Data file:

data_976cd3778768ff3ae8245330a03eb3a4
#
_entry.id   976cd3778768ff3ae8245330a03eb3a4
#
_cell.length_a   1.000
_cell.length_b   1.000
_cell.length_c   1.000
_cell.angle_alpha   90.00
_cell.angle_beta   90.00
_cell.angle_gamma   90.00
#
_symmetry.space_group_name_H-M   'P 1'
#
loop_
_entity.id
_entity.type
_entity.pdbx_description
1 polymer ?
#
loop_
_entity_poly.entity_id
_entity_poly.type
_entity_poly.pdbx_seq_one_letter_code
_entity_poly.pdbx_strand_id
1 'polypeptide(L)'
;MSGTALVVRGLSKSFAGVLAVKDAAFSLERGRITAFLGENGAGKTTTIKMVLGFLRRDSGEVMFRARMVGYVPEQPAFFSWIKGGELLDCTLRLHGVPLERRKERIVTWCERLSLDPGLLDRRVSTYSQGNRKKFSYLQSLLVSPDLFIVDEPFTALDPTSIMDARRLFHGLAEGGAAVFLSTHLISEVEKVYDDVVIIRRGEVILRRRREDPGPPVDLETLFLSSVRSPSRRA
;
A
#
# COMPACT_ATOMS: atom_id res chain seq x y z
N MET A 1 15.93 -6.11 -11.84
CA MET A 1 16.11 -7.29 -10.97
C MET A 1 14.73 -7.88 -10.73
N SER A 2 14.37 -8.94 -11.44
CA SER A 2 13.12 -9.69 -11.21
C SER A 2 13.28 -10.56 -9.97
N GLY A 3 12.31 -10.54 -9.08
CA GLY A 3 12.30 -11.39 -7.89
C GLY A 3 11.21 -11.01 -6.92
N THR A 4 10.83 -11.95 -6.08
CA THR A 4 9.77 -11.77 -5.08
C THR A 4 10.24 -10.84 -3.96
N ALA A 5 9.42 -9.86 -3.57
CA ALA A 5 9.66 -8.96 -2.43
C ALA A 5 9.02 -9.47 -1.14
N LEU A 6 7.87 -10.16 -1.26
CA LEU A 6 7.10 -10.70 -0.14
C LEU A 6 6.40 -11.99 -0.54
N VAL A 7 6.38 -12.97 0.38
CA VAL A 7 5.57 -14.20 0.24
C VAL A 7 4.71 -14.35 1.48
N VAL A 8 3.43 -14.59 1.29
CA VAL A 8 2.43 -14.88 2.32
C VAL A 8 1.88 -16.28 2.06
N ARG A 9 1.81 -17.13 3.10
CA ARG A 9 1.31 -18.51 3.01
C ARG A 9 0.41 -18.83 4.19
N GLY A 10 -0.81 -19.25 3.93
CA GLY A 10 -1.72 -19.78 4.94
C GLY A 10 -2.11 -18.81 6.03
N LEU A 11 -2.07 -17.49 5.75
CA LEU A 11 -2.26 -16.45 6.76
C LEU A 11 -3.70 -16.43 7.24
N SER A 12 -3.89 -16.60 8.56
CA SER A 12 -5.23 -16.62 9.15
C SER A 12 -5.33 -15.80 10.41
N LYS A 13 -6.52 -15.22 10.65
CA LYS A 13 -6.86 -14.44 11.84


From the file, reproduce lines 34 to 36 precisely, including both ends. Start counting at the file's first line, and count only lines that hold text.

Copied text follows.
N SER A 2 14.37 -8.94 -11.44
CA SER A 2 13.12 -9.69 -11.21
C SER A 2 13.28 -10.56 -9.97